July 21, 2016 8:53 am
There’s no deny traditional marketing has evolved, shifting away from broadcasting brand messages through mass media, towards two-way communication.
But even back when there was no Internet to connect brands more closely with their target markets, there was an element of influencer marketing floating around in the marketing mix: peer-to-peer communication. Or simply put: word of mouth.
A housewife may have recommended the washing detergent she saw on TV to her friends – but there was no way for brands to track, measure or even prove that this communication took place.
Fast-forward to today, the rise of the digital media means that consumers can reject the uninvited, one-way brand messages they were once bombarded with. The opinions of their friends count for more. Word of mouth has become king.
That housewife? Now she has a parenting blog and is able to reach more of her friends than she ever did at bridge club. And thanks to technology like Webfluential, brands are able to track and measure online conversations around their products and services.
Take a look at this infographic, taken from an article written by Webfluential’s Kirsty Sharman, where she explains the evolution of brand storytelling. It clearly shows how influencer marketing has come full circle. Click here to see it.
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July 20, 2016 7:50 am
We’ve written a number of articles before highlighting the importance of Influencer Marketing and why more brands and marketers should care and start taking notice. This is starting to take shape with more established entities who are realizing the advantage that lies in collaborating with influencers to reach the right audience instead of sticking to the old tried and trusted means of advertising.
A perfect example of this comes in the shape of Unilever’s Chief Marketing and Communications Officer (CMO), Keith Weed who, according to a blog post on JWT, spoke about “The Future of Brands” in his keynote address at Cannes Lions 2016. In the talk, Weed spoke about how consumers engage brands that challenge stereotypes and address issues of environmental and social responsibility with a specific look at the typical stereotypical portrayal of women in advertisements:
“We need to find a different way of representing beauty and move to a much more enjoyable, non-critical perspective in reflecting women and how they are in everyday life.” – Keith Weed.
In the same talk he stressed the importance of how brands need to start moving away from these (usual) stereotypes and be more progressive by challenging the status quo in their advertising campaigns. The same post goes on to highlight Weed stating two approaches as being the best representations for the future of brands, namely:
- I: Individuals/influencers/impacts
- N: exponentially raising the power of the I’s
“It’s no longer enough for advertisements to speak to a certain age cohort or demographic – they must target individuals.”
“One of the best ways to reach individuals is through influencers and brand ambassadors. Weed explained how campaigns can be magnified by identifying “what people are talking about and who the power influencers are.” Unilever used supermodel Kendall Jenner to promote the launch of Magnum Double last year in Cannes. According to the company’s research, purchase intent goes up 5.2 times if campaigns use influencers, like celebrities.”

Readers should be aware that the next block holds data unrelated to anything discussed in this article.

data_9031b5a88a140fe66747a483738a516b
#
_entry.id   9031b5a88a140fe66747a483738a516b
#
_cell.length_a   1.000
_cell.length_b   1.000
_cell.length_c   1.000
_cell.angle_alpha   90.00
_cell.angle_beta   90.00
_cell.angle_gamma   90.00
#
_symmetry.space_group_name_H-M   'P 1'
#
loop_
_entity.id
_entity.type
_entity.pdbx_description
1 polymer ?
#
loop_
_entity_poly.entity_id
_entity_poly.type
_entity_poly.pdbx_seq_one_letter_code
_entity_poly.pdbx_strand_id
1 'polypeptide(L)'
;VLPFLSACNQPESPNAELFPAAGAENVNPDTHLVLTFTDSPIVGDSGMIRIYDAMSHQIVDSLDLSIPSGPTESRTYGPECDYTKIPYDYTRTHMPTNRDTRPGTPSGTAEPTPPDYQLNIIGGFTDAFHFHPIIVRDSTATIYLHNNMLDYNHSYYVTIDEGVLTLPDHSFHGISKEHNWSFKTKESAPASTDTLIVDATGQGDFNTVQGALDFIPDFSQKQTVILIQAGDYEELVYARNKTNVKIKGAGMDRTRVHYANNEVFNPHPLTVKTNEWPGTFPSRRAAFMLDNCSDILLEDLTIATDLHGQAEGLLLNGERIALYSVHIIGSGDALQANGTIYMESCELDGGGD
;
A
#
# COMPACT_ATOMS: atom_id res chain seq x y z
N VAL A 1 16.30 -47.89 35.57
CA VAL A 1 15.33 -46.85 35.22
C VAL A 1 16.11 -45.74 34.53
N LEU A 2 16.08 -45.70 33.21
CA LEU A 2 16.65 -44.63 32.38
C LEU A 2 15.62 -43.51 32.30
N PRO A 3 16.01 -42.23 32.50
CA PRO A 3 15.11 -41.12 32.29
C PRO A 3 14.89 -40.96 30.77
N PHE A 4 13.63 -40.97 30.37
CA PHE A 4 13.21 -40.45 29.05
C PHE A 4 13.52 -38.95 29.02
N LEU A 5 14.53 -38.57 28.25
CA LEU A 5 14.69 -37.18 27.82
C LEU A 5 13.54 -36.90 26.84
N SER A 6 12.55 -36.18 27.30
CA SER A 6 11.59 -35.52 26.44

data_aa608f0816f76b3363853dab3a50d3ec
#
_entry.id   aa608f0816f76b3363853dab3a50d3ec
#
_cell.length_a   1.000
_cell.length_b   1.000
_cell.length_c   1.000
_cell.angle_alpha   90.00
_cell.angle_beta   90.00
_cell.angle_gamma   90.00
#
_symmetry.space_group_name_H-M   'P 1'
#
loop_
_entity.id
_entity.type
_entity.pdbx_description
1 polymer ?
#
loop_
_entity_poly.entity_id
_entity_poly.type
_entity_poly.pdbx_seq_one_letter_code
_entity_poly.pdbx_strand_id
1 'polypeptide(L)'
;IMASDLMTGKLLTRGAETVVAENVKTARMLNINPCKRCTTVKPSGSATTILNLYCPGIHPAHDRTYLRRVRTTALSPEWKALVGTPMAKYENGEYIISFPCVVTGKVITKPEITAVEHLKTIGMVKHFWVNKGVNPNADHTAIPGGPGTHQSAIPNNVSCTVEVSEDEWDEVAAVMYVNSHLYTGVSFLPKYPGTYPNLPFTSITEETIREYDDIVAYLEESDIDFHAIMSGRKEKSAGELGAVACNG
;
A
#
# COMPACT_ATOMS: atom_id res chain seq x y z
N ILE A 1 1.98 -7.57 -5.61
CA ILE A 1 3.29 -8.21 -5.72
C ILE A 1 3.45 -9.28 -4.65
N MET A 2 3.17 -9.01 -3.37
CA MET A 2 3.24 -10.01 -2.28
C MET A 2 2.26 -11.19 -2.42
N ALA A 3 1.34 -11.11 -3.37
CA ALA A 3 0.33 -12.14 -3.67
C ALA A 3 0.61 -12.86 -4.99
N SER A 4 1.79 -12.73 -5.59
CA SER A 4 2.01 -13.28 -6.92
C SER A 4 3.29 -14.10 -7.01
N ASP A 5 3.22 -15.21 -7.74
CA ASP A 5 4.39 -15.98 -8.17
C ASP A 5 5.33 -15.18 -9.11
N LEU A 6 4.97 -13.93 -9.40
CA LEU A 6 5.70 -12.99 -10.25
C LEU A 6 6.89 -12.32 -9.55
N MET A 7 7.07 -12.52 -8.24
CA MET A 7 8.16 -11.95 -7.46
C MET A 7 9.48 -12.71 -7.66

Read more on J. Walter Thomson Worldwide.
Webfluential’s Account and Content Manager, Thabiso Moloi, originally wrote this piece for BizCommunity. You can view the original article here.
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July 18, 2016 2:30 pm
Just how authentic is sponsored content? With influencer marketing now a regular part of many brands’ digital spend, the question of authenticity still pops up.
Some marketing experts argue that the very act of paying an influencer means the content they create for a campaign is compromised. And by compromised, they mean it’s lost its authenticity and the influencer’s audience knows it.
The problem with this argument about the transaction between brand and influencer is focused on the wrong end-product. When you pay an influencer, you’re not paying them for their opinion. You are paying them for their content.
Webfluential’s Business Relationship Manager, Samantha Wright, wrote an insightful piece on this topic last year for BizCommunity.com. If you’re still on the fence about the authenticity of influencer marketing you should read the article.
In the great authenticity debate in influencer marketing, remember these factors:
- When money changes hands a contract comes into play. You can hold the influencer to certain deliverables and require that they produce results; they’ve entered into a formal business agreement, after all.
- Once an influencer aligns with your brand, they’re unable to work with the competition as their audience already associates them with car brand A or beauty brand B.
- Creating content costs money. Influencers, no matter how much they love your brand, do have to eat.
That’s the heart of this argument. Influencers create unique, one-of-a-kind content and then share it with an audience they’ve painstakingly won over. They invest time, money and creative into this process. It makes sense that they charge for their work, helping you deliver the perfect custom-made message to your target market.
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